So there are all kinds of ads out now for the "miracle" heaters, a product of some Chinese genius, apparently. The latest incarnation includes an Amish cabinet you can roll from room to room.

The Amish only make the cabinet, which would have to be the case, given they don't do electricity. Which makes the picture accompanying the ad less than truthful.

Apparently, most of the ad is similarly misleading.

The big claim is that it saves money, but the catch is, you have to turn off your other heat and keep only one room at a time warm. If you buy enough units to keep every room in your house warm, it will cost way more than central heat, gas or electric.

The part I most like is the ad in today's paper that explains how the things works. It's kind of technical, but here goes: Cold air goes in, and warm air comes out!

That's how they explain it. Isn't that amazing? I nearly spewed my coffee through my nose when I read that.

What it is is an electric heater with a fan, you can get them a lot cheaper down at K-Mart ...

P.T. Barnum was right: There's a sucker born every minute.


So, I was on and posting my review there of the Underwood/Due/Barnes novel I did here on ye olde blogge and came across my review of a product I once bought there that I had forgotten I'd done. I thought it would be fun to put it up here, just to show that my range is all over the map ...

5.0 out of 5 stars It's Tape, for Pete's Sake! November 9, 2006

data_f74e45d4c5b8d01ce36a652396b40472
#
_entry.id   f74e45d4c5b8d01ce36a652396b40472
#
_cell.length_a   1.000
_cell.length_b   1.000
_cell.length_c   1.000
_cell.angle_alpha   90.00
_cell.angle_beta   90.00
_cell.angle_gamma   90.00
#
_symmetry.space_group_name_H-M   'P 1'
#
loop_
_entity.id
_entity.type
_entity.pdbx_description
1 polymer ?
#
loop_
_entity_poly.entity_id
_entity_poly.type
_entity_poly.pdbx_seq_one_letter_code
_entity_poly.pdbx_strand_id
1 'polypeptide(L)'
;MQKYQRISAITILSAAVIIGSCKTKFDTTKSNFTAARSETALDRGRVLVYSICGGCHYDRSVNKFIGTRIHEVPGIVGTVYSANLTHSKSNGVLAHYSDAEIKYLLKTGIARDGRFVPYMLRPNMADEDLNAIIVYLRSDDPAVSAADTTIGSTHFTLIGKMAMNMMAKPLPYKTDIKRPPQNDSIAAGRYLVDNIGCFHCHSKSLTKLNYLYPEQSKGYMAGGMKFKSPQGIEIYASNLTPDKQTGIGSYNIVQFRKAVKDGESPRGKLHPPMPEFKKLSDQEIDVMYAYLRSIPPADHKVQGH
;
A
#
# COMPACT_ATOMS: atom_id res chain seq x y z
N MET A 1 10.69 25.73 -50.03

Yeah, yeah, how exciting is tape? But for certain applications, some are better than others. I do martial arts, which involves a lot of punching and grabbing, and I have jammed my thumbs so many times I have no connective tissue left in the proximal joints, especially on the left. I can sprain that taking my sock off.

I've tried a bunch of splints designed for this -- it's called "gamekeeper's thumb," or "skier's thumb" -- and they just don't hold up when you whack them. The Absolute Waterproof, when wrapped carefully around the joint and anchored with a loop around my hand, stays on and offers good support for a typical hour-and-a-half class, which gets both active and sweaty. It's stretchy enough to allow some give, and still keep the joint stable.

If you have this problem, this stuff is great. I buy it by the case, and use about half a roll total each class. Cheap insurance ...

Maybe later, if anybody is interested, I'll do a little how-to vid of the way I apply the tape to support my thumbs and fingers for MA players who might have the same problem with jamming fingers. Works very well for me.